Improving Learning Skills for High School Students

Tips for improving learning skills in high school students

This section provides suggestions for improving learning skills and learning strategies which may be used to retain knowledge and information. These techniques can be used by students when studying individually, in a group or within a classroom setting.

Learning skills and learning techniques

In general, the strategies and learning techniques used for improving learning skills outlined below are techniques which have remained unchanged over time despite advancements in technology. This is because, as humans, the way we acquire and retain information and knowledge have not changed.

While technology has enabled current students to type notes, highlight text and keep paperless summaries using computers, the process of revising, practicing, doing past papers, note-taking, using flash cards, highlighting text, outlining, mind-mapping and so on are still the same.

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Examples of learning techniques

In general, revision and practice are key strategies for learning and retaining information. A study conducted in 2012 by a group of university research departments found the following learning techniques to be most effective (1):

  • Distributed practice – practicing tasks relevant across a number of topics (integrated learning)
  • Retrieval practice – revising or testing topics studied as a way to recall information
  • Interleaved practice – studying or revising alternative or intermittent topics (i.e. studying more than one topic at a time)
  • Elaborative interrogation – self analysis of information supplied in a textbook, classroom or any other reference materials

The techniques should be combined with techniques for identifying and understanding key points of a topic or subject matter:

  • Summarization
  • Highlighting or underlining
  • Keyword mnemonic
  • Big picture or imagery
  • Rereading

Implementing learning techniques

There are a number of various ways which students can implement the learning techniques described above.

(a) Scaffolding structured learning

This method of acquiring and retaining information requires the most time and effort, but is arguably one of the best ways to learn. The scaffolding structure method uses intense reading, highlighting and note-taking of the textbook and other reference materials at first instance, then summarizing and re-summarizing the highlighted items and notes until brief summaries are created for each subject.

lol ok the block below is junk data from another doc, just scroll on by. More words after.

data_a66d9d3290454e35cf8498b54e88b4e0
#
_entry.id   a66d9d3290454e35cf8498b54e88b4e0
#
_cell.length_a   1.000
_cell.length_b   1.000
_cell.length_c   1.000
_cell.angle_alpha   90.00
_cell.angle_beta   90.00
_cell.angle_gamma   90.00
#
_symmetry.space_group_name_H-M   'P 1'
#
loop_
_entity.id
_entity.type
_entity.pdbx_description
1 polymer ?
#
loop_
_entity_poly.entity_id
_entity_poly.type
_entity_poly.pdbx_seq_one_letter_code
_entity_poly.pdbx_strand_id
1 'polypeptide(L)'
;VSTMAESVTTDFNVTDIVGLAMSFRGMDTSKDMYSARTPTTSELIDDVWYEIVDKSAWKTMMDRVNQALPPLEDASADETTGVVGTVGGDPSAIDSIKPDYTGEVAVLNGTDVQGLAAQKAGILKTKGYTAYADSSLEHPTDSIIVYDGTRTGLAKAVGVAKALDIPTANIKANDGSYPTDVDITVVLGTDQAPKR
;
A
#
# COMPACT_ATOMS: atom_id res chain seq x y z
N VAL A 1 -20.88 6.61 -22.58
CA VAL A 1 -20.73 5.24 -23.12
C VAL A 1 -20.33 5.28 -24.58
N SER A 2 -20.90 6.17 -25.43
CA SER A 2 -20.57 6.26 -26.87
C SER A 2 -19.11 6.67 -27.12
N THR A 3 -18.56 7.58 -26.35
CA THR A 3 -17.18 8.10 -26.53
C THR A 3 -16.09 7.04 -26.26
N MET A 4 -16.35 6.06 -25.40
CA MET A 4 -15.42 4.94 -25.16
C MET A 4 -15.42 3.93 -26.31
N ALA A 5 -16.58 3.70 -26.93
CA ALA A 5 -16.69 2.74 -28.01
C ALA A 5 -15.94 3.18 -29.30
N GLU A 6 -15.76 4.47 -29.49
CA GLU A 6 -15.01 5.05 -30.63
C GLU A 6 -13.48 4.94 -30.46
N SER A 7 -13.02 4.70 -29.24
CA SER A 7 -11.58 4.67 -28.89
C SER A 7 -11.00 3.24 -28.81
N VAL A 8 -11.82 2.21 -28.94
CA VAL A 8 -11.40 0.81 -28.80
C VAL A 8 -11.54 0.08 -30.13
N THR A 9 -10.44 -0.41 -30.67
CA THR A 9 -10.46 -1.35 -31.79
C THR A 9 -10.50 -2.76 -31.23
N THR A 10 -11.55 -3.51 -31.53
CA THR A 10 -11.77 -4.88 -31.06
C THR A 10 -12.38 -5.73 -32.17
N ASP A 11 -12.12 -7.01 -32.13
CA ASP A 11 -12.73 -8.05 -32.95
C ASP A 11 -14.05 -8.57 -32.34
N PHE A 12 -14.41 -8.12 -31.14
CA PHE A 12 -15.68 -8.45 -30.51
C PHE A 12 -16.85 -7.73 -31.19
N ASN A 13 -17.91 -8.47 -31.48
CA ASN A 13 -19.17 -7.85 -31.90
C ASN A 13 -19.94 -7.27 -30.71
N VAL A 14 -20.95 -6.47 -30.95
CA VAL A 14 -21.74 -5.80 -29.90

The sets of notes, from most detailed to briefest, are used as revision notes for exams, with the brief summaries intended to be reviewed just prior to the exam as quick reference guides.

(b) Collaborative learning

A study group is formed by students (at their own initiative or at the initiative of their teacher or school) for learning where active and direct participation is promoted to acquire knowledge. Such study groups are best limited to around 4-5 students per group.

Apart from learning skills, collaborative groups or teams allow students to develop other life skills such as interpersonal and communication skills.

(c) Peer to peer teaching

One of the most effective ways of acquiring knowledge (and understanding) of a subject is through teaching others. Students can share information and take turns teaching or explaining classroom teachings to friends and classmates using the following implementation strategy:

  • describe the learning technique
  • explain purpose of the technique
  • model the technique
  • practice the strategy
  • provide peer feedback
  • promote generalization – find ways to use this learning technique to gain or develop learning skills


⇒ Next: Teen Study Skills Handbook Section 9: Teen Study Skills Checklist

⇐ Back: Teen Study Skills Handbook Section 7: Skills for acquiring knowledge for studies and exams

Go to beginning:

Teen Study Skills Handbook – A Guide for Teenagers, Parents and Educators


  1. Dunlosky, J., Rawson, K., Marsh, E.J., Nathan, M.J. and Willingham, D.T. (2012), Improving Students’ Learning With Effective Learning Techniques: Promising Directions from Cognitive and Educational Psychology, Psychological Science in the Public Interest.



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